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Development roundup: J.J. Abrams producing superhero movie, What We Do in the Shadows TV show gets green light

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May 3, 2018

J.J. Abrams and his Bad Robot production company are getting into a genre they've left mostly untapped until now: the superhero movie.

But that's about to change. According to The Hollywood Reporter, the Abrams team is producing a movie for Paramount Pictures called The Heavy, which is described as a "subversive take" on the superhero genre. The script is by Daniel Casey, and in typical Bad Robot fashion, all other details are shrouded in mystery at the moment.

Abrams is interested in having Australian filmmaker Julius Avery — who is also behind the camera on Bad Robot's Overlord — direct the film. Overlord, a supernatural thriller set during World War II that involves Nazis and monsters but is not a Cloverfield-related movie as first speculated, is due out Oct. 26 and just picked up some good buzz from a screening of footage at CinemaCon in Las Vegas last week.

If all goes well, Bad Robot and Paramount want to get The Heavy — which we can probably say with confidence isn't a Cloverfield movie either — in front of cameras this year.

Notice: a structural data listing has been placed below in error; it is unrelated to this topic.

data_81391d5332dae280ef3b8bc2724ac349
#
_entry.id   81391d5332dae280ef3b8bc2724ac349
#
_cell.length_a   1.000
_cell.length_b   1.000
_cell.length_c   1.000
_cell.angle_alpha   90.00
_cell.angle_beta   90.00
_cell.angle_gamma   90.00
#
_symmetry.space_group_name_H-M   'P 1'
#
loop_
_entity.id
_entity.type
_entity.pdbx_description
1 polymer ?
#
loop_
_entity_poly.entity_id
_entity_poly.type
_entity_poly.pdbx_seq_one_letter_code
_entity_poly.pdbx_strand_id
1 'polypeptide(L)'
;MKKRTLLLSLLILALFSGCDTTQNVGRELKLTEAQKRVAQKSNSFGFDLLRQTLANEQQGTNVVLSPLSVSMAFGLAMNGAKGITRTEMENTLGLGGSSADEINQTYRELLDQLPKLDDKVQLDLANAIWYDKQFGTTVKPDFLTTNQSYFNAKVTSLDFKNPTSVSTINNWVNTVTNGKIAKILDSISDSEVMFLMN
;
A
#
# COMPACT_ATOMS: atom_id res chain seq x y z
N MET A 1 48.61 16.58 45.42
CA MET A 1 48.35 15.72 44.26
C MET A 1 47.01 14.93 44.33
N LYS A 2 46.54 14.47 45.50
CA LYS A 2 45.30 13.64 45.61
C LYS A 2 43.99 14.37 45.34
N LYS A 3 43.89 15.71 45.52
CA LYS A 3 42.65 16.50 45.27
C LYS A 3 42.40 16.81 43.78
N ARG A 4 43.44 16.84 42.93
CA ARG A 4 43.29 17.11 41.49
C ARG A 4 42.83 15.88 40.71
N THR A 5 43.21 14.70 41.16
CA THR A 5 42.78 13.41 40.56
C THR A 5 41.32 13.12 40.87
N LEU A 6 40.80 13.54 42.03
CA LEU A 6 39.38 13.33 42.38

What We Do In The Shadows

Credit: Unison Films

In other development news, a proposed TV series based on the horror comedy (and faux documentary) What We Do in the Shadows has gotten the green light from FX.

The 2014 movie — written, directed by and starring Jemaine Clement and Taika Waititi (Thor: Ragnarok) — revolved around four vampires who share a house in Wellington, New Zealand, and have trouble adapting to modern life after hundreds of years together.

Clement and Waititi wrote and directed the pilot, respectively, with the show scheduled to arrive in spring 2019 for an initial 10-episode run. Starring as the vampire flatmates are Kayvan Novak, Matt Berry, Natasia Demetriou, and Harvey Guillen, although it remains to be seen if Clement and Waititi themselves show up in their original roles.

In a statement, FX president of originals Nick Grad said that Clement and Waititi's "feature version was a hilarious, fresh take on the mundanity of everyday life that even immortals must face. We are thankful to them, (producers) Paul Simms and Scott Rudin, and this amazing cast for taking us deeper into the shadows with this series."